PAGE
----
If you are selling your property this spring or summer and you have a swimming pool or a spa then you need to read on:
As a pool owner, you are responsible for ensuring your pool is enclosed and access to it by children is restricted at all times. You are also responsible for ensuring that it complies with relevant Australian Standards and laws.
Under the Swimming Pools Amendment Act 2012 (NSW) (the Act), new obligations were imposed on owners of properties with swimming pools. The Act applies to any excavation, structure or vessel - including swimming pools and spa pools - that are:
- capable of being filled with water to a depth greater than 30cm, and
- used, designed, manufactured or adapted for swimming, wading, paddling or any other human aquatic activity.
Under the Act, from 29 October 2013 owners are required to have registered their pool on the Swimming Pools Register. Failure to register your pool may give rise to a $220.00 fine. To register, click here.
The Act also amends the Conveyancing (Sale of Land) Regulation 2010 (NSW). From 29 April 2016 a vendor must attach one of the following to the Contract for Sale of Land (Contract):
- an "Occupation Certificate", being a certificate issued under the Environmental Planning and Assessment Act 1979 that is less than 3 years old and that authorises the use of the swimming pool;
- a "Certificate of Compliance"; or
- a "Certificate of Non Compliance" (each a Certificate).
A Certificate is issued by either the local council or a private certifier and has a life of 3 years. Failure to annex a Certificate to the Contract could give the buyer a right to rescind the Contract within 14 days of exchange.
What if your pool is not compliant?
Under a Contract, vendors can transfer the obligation of complying with a Certificate of Non Compliance to the purchaser. This means that as long as the vendor attaches the Certificate of Non Compliance to the Contract, the purchaser has 90 days from the date of settlement of the Contract to address any issues of non-compliance and obtain a Certificate of Compliance. The new regulations give greater flexibility to the sales process by allowing the transfer of obligation for swimming pool barrier compliance, by ensuring that incidents of non-compliance are addressed. However, the vendor's ability to transfer these obligations does not extend to the leasing of properties. Landlords are to ensure that the tenant is provided a copy of the a valid "Certificate of Compliance" at the time of entering into the lease. Pool owners can face penalties of up to $5,500.00 for non-compliance with the pool safety requirements, and an on the spot fine of $550.00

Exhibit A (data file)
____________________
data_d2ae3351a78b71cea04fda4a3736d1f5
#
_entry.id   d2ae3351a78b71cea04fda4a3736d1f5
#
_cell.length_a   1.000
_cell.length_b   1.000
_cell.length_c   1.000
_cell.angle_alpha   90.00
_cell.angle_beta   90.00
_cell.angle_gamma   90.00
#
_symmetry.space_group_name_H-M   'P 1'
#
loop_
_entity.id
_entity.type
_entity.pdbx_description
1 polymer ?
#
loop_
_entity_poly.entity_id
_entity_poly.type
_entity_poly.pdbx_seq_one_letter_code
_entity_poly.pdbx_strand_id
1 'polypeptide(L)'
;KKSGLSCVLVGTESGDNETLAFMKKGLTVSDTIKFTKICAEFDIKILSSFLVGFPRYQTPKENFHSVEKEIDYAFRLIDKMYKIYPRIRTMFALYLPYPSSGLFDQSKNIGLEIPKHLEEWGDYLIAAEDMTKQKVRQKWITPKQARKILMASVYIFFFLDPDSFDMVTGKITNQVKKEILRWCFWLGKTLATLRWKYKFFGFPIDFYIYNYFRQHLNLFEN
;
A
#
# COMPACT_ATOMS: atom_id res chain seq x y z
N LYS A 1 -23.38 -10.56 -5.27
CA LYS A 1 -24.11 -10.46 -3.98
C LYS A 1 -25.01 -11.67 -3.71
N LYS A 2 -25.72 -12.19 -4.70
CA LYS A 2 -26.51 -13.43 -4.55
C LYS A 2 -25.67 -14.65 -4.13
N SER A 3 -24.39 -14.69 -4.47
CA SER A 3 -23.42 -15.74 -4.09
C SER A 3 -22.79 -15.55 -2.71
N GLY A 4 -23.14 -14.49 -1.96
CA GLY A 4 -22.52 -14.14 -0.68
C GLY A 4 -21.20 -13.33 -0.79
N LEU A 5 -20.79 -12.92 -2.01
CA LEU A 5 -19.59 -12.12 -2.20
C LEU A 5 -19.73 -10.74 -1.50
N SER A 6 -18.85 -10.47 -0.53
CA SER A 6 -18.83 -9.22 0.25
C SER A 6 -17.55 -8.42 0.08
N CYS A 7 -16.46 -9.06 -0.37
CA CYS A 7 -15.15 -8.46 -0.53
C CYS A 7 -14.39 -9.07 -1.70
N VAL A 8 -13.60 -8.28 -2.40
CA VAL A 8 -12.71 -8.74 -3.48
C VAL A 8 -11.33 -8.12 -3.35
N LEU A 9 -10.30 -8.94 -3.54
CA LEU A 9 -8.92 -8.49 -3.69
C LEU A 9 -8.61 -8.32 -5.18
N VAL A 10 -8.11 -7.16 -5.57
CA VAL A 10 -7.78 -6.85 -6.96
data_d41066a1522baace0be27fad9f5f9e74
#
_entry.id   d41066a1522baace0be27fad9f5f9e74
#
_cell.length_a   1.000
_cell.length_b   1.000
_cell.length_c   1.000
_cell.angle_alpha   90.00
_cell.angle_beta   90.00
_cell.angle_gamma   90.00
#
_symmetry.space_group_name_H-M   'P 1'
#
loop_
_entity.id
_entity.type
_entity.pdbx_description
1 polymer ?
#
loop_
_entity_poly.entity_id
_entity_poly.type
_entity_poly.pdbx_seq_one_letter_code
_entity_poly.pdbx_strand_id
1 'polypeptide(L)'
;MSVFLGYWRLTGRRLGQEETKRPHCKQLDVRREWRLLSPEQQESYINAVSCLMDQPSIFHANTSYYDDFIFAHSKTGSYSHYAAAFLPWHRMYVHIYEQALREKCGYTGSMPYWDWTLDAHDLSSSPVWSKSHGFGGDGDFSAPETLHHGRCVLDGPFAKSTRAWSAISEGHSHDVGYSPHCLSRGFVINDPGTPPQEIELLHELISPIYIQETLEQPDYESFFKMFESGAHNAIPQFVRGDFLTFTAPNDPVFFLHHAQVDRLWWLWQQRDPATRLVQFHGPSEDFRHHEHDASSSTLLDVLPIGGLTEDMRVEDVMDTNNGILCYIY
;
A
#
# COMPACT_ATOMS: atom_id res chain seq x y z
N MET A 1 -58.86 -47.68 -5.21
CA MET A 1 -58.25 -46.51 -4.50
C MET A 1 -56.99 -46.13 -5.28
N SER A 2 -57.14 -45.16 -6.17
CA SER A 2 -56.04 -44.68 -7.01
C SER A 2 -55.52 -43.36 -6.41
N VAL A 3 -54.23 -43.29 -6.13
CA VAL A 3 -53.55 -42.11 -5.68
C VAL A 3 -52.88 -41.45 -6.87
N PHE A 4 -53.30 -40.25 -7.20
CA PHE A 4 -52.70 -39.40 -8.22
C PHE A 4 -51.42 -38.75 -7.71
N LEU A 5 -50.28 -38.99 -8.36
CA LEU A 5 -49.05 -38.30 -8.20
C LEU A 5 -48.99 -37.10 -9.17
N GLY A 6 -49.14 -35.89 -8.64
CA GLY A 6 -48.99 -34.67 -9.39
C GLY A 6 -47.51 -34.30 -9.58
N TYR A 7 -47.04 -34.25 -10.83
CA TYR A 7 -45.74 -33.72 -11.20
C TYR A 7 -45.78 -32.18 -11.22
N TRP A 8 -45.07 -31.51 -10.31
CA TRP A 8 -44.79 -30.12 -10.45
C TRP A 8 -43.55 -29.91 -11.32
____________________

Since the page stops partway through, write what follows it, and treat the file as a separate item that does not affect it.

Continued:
Where do you obtain these Certificates?
Your local council or accredited certifier under the Building Professionals Act 2005 (NSW) can provide you with a Certificate of Compliance. You can find a private certifier online at www.bpb.nsw.gov.au and click on "Find a Certifier".
How much will it cost?
Local councils may charge a maximum of $150.00 for the initial inspection and $100.00 for the re-inspection resulting from the first inspection.
How can I check if a pool and/or spa has a certificate of compliance?
You can check if a property with a swimming pool has a current Certificate of Compliance by:
- select “Lookup pool”;
- enter the street number, street name (do not type in road, street, lane etc.) and the suburb; and
- select “Find property".
The address will appear if the property has a current Certificate of Compliance.
Are there any exceptions?
These requirements do not apply to a Contract in relation to a lot in a strata scheme or in a community scheme, if that strata or community scheme has more than two lots, or if the Contract is for an off-the-plan property.